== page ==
The Adjudicator noted that the Complainant’s condition amounted to a disability within the meaning of s.2 Employment Equality Acts 1998 to 2021 (“EEA”). Sections 6 and 8 provide that a person cannot be treated less favourably on grounds of disability in relation to the conditions of employment. On a claim of discrimination, it is for the Complainant to prove primary facts in order to raise a presumption of discrimination. If the facts proven are of sufficient significance to raise such a presumption, the burden of proving that the treatment was not discriminatory shifts to the Respondent.

The Adjudicator held that the refusal of the Complainant’s request to work from home was made in full knowledge of her disability. This was sufficient to raise an inference of discrimination. The key issue in this case was whether the Respondent had complied with their obligations to provide reasonable accommodation pursuant to s.16 EEA. An Employer does not have to retain an Employee who is not fully competent and capable of undertaking their duties. However, s.16(3)(a) obliges an Employer to provide reasonable accommodation to a person with a disability so long as any measures do not impose a disproportionate burden on the Employer.

The Adjudicator referred the Supreme Court case of Nano Nagle School v. Marie Daly [2019] IESC 63, [2019] 3 IR 369, which held that the requirement to reasonably accommodate an Employee with a disability is a mandatory primary duty. An Employer should engage and consult with the Employee in relation to reasonable accommodation.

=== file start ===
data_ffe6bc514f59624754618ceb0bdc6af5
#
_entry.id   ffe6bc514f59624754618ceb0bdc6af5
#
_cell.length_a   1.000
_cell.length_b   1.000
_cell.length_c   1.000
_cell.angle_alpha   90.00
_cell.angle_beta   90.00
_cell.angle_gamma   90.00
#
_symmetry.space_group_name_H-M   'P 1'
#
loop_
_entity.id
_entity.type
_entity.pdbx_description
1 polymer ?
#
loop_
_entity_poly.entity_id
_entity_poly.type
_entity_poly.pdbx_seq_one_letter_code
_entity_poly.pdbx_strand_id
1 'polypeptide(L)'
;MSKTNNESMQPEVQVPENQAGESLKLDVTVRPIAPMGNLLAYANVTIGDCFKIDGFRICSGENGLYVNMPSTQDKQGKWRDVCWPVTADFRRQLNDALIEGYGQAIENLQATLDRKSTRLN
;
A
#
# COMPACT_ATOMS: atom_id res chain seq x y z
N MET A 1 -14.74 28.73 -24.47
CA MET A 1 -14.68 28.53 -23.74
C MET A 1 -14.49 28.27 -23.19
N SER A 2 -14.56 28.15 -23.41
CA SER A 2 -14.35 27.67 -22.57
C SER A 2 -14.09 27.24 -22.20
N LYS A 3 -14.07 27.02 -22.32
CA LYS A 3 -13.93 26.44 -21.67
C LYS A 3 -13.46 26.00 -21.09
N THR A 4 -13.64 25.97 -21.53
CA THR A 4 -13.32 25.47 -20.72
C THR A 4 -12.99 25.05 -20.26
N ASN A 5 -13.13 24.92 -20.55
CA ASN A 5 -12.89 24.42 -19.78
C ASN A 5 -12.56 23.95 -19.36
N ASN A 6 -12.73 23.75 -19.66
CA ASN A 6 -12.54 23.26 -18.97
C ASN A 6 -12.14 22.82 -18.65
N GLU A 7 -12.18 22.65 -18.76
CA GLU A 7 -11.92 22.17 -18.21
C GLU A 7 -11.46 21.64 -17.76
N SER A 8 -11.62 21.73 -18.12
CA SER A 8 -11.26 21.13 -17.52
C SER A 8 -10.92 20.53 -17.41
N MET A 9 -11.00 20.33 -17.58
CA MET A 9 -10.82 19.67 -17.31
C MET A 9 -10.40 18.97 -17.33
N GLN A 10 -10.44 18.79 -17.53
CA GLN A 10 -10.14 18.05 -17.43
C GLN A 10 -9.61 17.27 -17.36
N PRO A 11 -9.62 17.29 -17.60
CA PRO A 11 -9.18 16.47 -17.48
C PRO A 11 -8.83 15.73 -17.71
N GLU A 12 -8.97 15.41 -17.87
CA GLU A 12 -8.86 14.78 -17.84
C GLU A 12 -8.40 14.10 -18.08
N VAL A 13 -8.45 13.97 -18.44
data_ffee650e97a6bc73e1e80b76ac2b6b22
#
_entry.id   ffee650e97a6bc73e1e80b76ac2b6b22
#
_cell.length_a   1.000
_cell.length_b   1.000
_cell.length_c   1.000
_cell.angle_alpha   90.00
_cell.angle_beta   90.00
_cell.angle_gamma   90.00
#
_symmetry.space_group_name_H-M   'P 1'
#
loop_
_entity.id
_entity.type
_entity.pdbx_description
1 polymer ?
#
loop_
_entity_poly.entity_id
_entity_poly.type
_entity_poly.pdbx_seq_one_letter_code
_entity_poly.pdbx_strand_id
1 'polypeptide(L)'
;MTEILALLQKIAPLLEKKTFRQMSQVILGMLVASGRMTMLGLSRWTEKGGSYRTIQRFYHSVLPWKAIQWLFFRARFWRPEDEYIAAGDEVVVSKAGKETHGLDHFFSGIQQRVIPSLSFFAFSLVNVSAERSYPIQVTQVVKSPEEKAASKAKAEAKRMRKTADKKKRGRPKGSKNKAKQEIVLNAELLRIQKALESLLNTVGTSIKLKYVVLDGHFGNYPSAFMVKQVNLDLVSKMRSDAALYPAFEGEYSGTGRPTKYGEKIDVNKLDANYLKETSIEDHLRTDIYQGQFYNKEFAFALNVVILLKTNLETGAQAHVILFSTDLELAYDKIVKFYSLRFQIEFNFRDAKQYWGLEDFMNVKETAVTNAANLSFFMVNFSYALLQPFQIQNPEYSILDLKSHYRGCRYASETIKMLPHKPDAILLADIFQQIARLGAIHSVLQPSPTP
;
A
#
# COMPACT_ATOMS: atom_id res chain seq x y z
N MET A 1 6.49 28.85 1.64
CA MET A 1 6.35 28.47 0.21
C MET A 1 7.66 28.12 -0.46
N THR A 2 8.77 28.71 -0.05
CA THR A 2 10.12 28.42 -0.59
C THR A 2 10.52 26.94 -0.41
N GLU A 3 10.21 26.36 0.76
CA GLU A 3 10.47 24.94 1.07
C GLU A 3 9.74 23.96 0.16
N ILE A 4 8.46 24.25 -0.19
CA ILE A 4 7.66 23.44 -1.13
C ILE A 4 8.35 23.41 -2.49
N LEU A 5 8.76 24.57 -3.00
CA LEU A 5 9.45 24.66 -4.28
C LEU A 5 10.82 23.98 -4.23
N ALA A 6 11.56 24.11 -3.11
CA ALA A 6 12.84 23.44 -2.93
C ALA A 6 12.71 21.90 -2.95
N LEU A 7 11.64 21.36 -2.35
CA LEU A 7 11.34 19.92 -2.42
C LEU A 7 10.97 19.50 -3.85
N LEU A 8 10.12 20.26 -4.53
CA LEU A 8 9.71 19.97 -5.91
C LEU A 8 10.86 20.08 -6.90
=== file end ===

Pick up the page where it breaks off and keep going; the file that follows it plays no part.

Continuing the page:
The Adjudicator noted that the case arose with the onset of the pandemic and accepted that this placed the Respondent on high alert and on emergency mode from March to 15 June 2020, when the complaints were lodged. She noted that the claim for reasonable accommodation may have had an earlier resolution had it been channelled through the Respondent’s grievance procedure.

Notwithstanding, the Adjudicator held that by placing a ‘blanket ban’ on working from home, the Respondent failed to attempt to reasonably accommodate the Complainant. No risk assessment or evaluation of the Complainant’s duties/tasks was undertaken. Suggested changes to the Complainant’s role were not objectively measured, discussed, consulted on or evaluated either by trial or pilot. Whether the Respondent would ultimately have been justified in refusing the Complainant’s request to work from home was not relevant; the case law emphasised that an Employer is obliged to consider the request for reasonable accommodation.


The Adjudicator found that there was very little corporate knowledge of reasonable accommodation in the Respondent. Furthermore, the Respondent could not rely on the defence of disproportionate burden since they did not cost the proposed changes. Accordingly, the Complainant had been discriminated against by reason of the failure to consider reasonable accommodation and the Adjudicator awarded €55,000 in compensation. Additionally, the Adjudicator required the Respondent to immediately engage a strategic working party to engage in a social dialogue on reasonable accommodation and to formulate an operational policy. The Adjudicator also directed that a comprehensive report on this be furnished to the head of the Prison Service no later than 31 December 2022.